01 Aug Circular systemic solutions for water scarcity in south-east Spain
A demo site and living lab at Europe’s largest concentrated solar power (CSP) research centre has been advancing with tests and engaging stakeholders in the process of combining solar energy with a Zero Liquid Discharge concept that recovers valuable materials from brine.
Case Study 2 of the EU-funded WATER-MINING project is engaging with a wide array of stakeholders who could benefit from the technological advances being tested at the pilot, located at CIEMAT’s Plataforma Solar de Almería, in south-east Spain. On 10 July 2023, CS2 leader Patricia Palenzuela Ardila and director of the Living Lab Guillermo Zaragoza spoke to REVOLVE and offered a tour of the facilities where the research is being conducted.
Climate change coupled with a growing global population is set to boost the demand for desalination technologies as we are forced to turn to the sea to meet our water needs. Conventional desalination processes are often powered by fossil fuels, which contribute to global warming. They also produce brine, which when released into natural bodies of water can damage ecosystems. As part of the WATER-MINING project, CIEMAT researchers are exploring solutions to both challenges.
At a pilot scale, CS2 is testing the use of solar thermal energy to fuel the desalination process in combination with a nano-filtration process that pre-treats the seawater and allows it to be heated at much higher temperatures when it is passed through the multi-effect distillation (MED) process. This way, brine can be isolated at greater concentrations and can be used as a resource rather than reject. This approach falls under the Zero Liquid Discharge concept, one of the key aims of the study.
Valuable salts such as sodium chloride and minerals such as magnesium and lithium can be recovered from the process. Sodium chloride and lithium can be marketed while other minerals can be fed back to the reject from the nano-filtration plant to add fertilising elements to irrigation water.
“The case study is based on a MED plant that can achieve Zero Liquid Discharge because of its very high concentration factor compared to traditional or conventional desalination technology, which is reverse osmosis,” says Patricia Palenzuela, CS2 owner. “In this case study, we are using on nanofiltration in order to pre-treat the feedwater that is pumped to the MED process, to make this technology, the MED, more efficient.”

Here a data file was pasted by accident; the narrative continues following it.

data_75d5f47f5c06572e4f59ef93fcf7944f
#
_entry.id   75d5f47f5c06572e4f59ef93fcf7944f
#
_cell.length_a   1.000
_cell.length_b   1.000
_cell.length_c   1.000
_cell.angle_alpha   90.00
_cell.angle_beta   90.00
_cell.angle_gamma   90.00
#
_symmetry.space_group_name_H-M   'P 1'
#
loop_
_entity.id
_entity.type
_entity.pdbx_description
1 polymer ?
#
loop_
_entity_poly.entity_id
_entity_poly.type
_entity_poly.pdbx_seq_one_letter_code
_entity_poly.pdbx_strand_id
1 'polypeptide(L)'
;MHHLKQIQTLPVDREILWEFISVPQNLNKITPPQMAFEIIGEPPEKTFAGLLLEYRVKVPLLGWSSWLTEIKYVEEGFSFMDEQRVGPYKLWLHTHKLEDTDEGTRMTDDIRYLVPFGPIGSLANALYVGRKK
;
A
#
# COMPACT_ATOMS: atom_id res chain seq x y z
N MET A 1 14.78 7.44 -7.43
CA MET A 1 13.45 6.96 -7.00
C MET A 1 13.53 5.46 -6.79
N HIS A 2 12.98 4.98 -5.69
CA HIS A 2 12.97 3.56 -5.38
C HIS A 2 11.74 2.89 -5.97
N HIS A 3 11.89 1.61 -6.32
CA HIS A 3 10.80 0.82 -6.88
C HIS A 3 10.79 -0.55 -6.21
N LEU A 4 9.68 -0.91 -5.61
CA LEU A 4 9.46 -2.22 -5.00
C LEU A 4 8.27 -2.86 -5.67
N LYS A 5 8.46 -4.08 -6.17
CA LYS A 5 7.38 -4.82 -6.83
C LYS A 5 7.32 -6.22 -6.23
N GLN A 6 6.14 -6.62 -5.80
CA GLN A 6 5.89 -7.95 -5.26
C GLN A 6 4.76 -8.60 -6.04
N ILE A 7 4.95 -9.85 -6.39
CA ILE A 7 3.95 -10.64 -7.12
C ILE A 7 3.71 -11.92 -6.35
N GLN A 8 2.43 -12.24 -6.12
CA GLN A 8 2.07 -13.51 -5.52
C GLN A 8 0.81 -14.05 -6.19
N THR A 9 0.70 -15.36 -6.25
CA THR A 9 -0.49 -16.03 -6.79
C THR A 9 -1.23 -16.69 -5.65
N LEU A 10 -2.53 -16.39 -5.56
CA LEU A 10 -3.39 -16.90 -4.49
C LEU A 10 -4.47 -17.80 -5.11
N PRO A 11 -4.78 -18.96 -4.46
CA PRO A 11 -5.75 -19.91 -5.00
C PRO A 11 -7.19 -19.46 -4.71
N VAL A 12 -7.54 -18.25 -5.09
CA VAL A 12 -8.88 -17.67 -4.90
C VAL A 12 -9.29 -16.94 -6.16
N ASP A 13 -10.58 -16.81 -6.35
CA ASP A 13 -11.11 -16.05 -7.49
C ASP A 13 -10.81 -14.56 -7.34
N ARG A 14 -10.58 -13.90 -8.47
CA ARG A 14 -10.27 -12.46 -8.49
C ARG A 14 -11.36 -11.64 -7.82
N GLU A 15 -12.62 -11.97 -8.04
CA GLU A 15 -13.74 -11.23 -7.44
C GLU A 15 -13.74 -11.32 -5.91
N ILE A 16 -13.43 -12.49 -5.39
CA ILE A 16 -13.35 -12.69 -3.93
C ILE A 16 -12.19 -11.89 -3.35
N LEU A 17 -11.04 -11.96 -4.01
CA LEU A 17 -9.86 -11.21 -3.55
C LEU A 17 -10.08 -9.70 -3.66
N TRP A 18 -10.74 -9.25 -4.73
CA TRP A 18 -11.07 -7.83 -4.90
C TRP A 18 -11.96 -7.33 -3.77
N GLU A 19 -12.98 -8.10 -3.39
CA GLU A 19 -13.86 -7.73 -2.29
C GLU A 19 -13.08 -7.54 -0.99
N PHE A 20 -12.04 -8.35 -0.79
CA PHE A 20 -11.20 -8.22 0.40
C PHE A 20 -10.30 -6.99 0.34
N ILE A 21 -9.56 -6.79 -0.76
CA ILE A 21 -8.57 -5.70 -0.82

It is truly circular process that not only benefits the environment by pushing to decarbonise the industry but also helps local farmers in Almería, a province home to over 30,000 hectares of intensive greenhouse agriculture, use renewable water sources rather than pull their irrigation from the region’s diminishing aquifers.
The project’s Living Lab offers a co-creation space where stakeholders and researchers come together to fine-tune technological advances and prepare for their application at a larger scale.
“In our Living Lab we have the stakeholders involved in the process of desalination and in the uses of desalination. We have farmers, we have water authorities, we have desalination plant operators, we have desalination companies and society in general — we also have environmental groups. So, we cover all the aspects of the implementation of the technology. From all points of view and all angles,” says Guillermo Zaragoza, who is leading the Living Lab at WATER-MINING’s CS2.
“The impact that the research that we’re doing here has on local authorities and legislators, is more important when we do it with co-creation, because we can see the barriers from the beginning, and they can help us. Sometimes scientific or technical implementation has barriers that are not technical, and the stakeholders work with implementation. An example is using desalinated water in agriculture; there should be some certification that farmers are using renewable water instead of water from overexploited aquifers or underground water, which is depleting them. So, the authorities are working with us on developing this kind of certification that farming is done with renewable water,” he adds.
Some of WATER-MINING’s progress have gone on display in the form of an exhibition at the Parque de las Ciencias in the southern Spanish city of Granada, which is due to travel on to Cyprus, where the project is also active.
WATER-MINING is an EU-funded multidisciplinary research project that creates water management solutions using a circular economy approach. The project’s consortium consists of 38 public and private partners and four linked third parties from 12 countries and is led by the Delft University of Technology. WATER-MINING works with pilot sites in Cyprus, Spain, Portugal, Italy, and the Netherlands to demonstrate new and efficient ways to reclaim nutrients, minerals, biopolymers, energy and freshwater from desalination, and industrial and urban wastewater. To successfully integrate these value-added products into resource supply chains, the project produces science-based, market-oriented policy recommendations, designs circular business models, and engages stakeholders, leading to sustainable management of water resources.
More information can be found on www.watermining.eu.
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